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July 1941


Author Affiliations


Arch Otolaryngol. 1941;34(1):110-116. doi:10.1001/archotol.1941.00660040120011

The material in this paper is derived from the study of tuberculous patients in the tuberculosis dispensaries of the Jefferson Medical College Hospital and the Henry Phipps Institute and in private practice. Bed patients and those in whom the disease is in an advanced stage are considered only occasionally, as the purpose of this paper is a discussion chiefly of the laryngeal conditions in ambulatory patients in whom the disease is in an early stage.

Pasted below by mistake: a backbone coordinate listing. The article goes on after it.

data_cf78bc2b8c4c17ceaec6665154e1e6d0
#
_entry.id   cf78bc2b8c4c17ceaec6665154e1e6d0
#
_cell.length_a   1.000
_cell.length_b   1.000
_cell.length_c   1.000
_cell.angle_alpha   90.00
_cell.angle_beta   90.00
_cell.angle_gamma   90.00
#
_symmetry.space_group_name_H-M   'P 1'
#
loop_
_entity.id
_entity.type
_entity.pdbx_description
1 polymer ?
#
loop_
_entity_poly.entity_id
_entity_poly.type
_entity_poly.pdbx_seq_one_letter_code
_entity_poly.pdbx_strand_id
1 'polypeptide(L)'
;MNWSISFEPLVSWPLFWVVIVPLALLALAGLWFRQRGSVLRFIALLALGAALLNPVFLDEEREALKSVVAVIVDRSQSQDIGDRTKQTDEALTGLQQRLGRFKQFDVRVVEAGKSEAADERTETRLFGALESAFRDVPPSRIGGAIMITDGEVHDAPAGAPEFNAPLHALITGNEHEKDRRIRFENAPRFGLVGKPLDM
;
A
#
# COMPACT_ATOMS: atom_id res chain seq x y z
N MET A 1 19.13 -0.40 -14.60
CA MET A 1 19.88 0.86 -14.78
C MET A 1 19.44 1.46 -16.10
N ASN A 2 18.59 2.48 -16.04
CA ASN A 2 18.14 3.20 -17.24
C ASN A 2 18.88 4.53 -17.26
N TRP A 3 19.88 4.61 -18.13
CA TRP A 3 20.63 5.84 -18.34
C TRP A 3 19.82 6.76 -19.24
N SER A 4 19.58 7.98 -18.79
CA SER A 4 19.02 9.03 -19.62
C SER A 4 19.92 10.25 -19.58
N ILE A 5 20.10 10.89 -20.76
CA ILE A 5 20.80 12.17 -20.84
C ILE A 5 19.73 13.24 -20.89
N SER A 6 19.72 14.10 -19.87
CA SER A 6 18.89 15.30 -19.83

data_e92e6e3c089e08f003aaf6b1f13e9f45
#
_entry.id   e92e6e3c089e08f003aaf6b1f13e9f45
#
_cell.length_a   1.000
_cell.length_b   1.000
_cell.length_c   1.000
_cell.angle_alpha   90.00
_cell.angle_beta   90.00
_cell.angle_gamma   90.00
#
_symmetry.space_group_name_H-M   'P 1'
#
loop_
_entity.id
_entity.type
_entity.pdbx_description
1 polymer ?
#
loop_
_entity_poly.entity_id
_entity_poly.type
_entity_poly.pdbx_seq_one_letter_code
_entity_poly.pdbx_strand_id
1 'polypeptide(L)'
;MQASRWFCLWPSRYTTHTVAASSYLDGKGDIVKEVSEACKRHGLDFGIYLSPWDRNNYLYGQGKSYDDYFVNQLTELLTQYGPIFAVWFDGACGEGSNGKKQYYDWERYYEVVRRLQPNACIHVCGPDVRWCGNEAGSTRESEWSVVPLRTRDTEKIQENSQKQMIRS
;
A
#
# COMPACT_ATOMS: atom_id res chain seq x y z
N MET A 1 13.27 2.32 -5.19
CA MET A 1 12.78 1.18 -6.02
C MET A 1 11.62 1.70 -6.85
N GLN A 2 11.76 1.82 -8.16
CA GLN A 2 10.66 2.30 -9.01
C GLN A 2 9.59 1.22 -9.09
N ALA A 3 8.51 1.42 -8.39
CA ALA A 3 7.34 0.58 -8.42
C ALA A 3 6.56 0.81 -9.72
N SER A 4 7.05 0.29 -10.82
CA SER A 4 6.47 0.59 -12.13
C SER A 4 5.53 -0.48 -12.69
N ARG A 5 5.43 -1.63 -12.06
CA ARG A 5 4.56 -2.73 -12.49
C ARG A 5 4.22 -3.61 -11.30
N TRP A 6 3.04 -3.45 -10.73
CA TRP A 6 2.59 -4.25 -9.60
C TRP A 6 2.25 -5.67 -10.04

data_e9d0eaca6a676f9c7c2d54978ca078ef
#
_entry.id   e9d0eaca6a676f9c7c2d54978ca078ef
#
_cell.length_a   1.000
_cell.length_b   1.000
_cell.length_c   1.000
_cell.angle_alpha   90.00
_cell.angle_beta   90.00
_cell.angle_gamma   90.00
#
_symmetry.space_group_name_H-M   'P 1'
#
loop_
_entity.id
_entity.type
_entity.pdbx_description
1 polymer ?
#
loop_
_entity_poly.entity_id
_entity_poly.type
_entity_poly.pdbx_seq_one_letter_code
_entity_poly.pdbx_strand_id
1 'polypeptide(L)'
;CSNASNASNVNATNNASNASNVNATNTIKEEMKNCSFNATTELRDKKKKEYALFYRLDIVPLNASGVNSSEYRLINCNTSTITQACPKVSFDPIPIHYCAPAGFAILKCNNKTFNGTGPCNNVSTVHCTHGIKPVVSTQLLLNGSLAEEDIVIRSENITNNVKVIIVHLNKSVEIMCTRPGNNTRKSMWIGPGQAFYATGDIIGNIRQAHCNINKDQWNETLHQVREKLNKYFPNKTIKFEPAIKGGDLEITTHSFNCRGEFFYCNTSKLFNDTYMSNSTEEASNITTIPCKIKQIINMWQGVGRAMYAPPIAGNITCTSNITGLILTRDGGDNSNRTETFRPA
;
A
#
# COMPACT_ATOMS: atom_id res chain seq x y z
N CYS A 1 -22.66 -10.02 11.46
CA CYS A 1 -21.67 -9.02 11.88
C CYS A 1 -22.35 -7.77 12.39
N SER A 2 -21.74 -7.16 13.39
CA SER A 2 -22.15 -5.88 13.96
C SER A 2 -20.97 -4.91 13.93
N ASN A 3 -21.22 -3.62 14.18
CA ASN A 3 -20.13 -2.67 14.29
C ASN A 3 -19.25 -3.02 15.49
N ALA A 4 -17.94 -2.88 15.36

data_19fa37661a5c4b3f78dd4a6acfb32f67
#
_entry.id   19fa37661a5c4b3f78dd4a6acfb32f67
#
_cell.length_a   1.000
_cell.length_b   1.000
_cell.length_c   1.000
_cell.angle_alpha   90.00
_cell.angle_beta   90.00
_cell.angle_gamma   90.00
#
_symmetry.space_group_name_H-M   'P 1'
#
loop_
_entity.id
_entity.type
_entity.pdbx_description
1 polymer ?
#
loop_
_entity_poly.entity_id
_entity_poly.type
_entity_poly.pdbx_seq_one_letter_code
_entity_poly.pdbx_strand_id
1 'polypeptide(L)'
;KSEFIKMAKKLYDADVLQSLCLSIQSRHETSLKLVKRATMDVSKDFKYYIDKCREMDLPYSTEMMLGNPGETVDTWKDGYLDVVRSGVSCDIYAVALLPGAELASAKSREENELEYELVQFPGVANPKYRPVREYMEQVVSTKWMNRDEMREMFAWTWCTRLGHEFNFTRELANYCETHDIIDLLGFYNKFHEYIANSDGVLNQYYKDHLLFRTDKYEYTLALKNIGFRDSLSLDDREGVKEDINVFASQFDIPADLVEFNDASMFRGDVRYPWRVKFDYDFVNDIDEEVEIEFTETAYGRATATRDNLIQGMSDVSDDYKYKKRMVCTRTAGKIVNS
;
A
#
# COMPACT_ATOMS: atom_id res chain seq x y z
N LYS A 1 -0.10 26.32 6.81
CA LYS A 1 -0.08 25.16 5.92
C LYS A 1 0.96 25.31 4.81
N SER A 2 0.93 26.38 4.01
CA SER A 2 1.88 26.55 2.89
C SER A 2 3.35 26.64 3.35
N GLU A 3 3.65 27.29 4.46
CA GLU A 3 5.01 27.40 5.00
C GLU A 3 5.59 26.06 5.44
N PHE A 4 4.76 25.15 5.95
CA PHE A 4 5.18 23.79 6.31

In this era of preventive medicine, it is surprising that general practitioners pay so little attention to the larynx of the patient with pulmonary tuberculosis in the early stage. Some of them retain the old idea that once laryngeal involvement takes place the patient is doomed, and for that reason the laryngologist frequently is not consulted until symptoms of advanced disease occur. It is my experience in private practice that very few patients with tuberculosis

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